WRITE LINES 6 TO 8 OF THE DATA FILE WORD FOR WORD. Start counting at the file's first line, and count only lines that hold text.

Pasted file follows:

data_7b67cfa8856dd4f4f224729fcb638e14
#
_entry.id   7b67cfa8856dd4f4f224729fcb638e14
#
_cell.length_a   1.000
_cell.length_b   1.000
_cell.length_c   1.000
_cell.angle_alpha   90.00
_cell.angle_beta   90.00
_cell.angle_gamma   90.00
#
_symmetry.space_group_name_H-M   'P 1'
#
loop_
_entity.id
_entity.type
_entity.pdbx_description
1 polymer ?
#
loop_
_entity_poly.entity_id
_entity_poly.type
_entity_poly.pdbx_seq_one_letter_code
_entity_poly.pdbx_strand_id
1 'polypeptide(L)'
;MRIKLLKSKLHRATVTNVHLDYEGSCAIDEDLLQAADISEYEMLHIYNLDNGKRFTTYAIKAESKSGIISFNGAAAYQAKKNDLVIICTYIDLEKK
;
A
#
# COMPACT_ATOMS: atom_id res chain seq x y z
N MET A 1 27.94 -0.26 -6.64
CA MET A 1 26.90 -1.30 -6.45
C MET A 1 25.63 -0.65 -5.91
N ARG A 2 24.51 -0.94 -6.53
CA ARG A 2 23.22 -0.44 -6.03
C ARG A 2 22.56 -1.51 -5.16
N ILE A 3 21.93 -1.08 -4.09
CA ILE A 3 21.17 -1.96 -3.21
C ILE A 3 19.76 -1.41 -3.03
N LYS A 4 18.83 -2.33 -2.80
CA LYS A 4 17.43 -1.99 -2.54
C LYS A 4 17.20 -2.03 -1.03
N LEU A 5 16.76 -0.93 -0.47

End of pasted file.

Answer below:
_cell.length_b   1.000
_cell.length_c   1.000
_cell.angle_alpha   90.00